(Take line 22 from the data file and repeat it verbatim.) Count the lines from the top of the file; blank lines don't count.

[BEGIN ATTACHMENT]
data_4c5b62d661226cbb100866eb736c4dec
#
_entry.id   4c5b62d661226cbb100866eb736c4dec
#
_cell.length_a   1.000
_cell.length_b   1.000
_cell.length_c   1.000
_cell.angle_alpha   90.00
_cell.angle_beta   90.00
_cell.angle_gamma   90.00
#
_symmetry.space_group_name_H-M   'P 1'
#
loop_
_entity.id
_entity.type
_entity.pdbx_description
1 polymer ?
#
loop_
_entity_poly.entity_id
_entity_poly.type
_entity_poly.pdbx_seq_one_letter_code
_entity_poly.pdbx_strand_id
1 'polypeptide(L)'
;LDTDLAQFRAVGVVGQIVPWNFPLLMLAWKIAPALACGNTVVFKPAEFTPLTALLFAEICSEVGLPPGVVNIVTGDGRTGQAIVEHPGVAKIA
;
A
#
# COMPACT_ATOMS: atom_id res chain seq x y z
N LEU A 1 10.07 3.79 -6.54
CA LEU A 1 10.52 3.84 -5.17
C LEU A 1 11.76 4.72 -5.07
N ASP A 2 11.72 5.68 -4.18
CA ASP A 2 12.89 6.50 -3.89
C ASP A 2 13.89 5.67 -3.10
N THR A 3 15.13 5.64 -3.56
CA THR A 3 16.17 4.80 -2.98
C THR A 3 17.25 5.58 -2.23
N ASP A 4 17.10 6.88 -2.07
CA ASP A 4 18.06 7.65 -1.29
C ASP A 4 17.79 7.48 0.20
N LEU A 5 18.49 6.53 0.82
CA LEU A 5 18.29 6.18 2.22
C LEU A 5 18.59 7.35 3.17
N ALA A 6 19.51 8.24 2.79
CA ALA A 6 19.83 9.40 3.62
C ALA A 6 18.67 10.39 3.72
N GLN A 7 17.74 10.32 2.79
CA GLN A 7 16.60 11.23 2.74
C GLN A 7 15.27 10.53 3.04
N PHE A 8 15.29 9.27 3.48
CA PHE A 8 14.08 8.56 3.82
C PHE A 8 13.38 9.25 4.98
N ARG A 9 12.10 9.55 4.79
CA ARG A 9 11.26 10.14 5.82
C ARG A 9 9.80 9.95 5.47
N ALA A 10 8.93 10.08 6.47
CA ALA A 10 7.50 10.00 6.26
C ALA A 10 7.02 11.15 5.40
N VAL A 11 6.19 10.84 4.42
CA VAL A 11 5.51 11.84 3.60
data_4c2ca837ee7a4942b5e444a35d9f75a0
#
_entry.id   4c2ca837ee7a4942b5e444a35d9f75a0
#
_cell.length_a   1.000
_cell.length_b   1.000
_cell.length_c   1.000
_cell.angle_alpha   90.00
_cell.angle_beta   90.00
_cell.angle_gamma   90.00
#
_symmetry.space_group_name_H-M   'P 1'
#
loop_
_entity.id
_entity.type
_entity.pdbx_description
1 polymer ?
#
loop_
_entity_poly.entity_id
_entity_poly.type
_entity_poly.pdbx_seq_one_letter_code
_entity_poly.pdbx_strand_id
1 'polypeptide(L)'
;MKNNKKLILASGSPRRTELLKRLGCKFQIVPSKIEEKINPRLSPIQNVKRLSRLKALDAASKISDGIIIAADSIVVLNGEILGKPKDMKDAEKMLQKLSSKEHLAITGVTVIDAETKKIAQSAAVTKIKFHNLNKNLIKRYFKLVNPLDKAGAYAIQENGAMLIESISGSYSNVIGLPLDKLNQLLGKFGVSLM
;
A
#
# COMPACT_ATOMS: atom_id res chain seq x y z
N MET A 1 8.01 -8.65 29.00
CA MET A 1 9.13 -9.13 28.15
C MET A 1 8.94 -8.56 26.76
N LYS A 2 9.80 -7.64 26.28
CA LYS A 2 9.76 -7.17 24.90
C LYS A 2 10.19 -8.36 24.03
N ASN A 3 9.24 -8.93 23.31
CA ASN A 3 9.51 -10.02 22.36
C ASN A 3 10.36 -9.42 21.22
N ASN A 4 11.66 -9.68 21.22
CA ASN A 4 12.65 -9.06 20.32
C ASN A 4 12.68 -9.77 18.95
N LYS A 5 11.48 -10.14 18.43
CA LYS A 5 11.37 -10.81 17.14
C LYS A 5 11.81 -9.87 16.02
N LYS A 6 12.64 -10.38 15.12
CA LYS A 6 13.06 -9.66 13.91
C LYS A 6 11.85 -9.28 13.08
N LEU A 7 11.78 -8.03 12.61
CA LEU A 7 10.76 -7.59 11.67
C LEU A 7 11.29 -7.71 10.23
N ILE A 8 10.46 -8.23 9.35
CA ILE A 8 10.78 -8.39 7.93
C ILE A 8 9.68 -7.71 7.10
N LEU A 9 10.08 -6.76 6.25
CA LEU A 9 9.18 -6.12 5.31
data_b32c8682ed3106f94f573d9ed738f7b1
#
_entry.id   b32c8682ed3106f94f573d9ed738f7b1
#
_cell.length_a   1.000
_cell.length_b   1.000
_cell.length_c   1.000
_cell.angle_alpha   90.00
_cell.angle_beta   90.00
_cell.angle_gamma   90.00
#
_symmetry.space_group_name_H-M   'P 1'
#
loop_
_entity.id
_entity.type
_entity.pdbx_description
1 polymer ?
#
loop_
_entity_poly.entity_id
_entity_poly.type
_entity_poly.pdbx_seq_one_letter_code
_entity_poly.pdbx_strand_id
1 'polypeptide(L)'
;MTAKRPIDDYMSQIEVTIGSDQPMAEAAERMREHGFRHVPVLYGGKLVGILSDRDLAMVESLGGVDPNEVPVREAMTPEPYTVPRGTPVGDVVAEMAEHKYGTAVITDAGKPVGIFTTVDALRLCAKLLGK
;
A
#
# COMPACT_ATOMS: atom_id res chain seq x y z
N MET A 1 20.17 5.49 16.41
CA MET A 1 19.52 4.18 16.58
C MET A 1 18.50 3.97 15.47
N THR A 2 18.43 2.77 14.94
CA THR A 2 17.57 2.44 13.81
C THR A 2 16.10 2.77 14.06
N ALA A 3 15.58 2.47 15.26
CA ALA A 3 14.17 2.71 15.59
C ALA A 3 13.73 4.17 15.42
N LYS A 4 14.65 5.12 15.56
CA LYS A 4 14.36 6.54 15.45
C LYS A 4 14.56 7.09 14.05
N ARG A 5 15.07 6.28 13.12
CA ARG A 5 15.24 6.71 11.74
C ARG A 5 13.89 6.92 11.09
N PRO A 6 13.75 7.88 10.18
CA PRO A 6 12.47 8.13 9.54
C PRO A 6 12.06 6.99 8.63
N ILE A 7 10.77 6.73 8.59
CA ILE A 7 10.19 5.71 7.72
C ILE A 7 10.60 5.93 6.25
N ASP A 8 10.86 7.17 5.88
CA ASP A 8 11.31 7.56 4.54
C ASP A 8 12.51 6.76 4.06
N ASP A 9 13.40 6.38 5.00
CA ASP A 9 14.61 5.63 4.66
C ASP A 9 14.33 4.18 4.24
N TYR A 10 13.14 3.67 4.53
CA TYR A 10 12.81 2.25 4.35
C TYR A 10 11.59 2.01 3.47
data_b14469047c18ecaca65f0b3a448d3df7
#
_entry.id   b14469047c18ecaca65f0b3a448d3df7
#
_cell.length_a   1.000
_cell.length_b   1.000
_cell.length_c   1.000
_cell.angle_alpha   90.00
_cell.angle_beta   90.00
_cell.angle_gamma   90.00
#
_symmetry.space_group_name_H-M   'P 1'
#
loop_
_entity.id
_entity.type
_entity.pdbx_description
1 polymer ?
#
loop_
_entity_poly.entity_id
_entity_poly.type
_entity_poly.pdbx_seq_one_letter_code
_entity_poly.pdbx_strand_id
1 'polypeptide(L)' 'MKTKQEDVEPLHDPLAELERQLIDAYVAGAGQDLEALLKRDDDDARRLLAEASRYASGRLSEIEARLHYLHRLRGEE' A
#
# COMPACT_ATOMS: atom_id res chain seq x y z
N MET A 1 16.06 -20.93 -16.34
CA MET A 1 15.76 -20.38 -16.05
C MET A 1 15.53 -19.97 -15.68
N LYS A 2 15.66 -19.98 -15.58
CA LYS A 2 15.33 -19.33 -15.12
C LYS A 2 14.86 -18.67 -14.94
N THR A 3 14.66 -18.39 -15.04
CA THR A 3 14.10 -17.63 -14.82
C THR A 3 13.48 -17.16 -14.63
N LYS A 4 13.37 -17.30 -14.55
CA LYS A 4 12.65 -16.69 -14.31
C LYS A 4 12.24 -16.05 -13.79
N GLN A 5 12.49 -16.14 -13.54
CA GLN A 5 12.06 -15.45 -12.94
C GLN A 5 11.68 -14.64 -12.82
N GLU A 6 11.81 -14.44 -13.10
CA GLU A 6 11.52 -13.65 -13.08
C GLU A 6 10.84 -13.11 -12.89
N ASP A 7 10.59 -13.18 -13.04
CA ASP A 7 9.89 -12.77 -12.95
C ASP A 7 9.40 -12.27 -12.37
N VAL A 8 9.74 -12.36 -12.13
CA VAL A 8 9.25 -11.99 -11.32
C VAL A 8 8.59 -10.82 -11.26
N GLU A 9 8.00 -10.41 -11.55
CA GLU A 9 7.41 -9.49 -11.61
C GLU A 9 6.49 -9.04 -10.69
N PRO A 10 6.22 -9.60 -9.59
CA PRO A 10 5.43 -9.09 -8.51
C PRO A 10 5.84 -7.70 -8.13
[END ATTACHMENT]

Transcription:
_entity_poly.type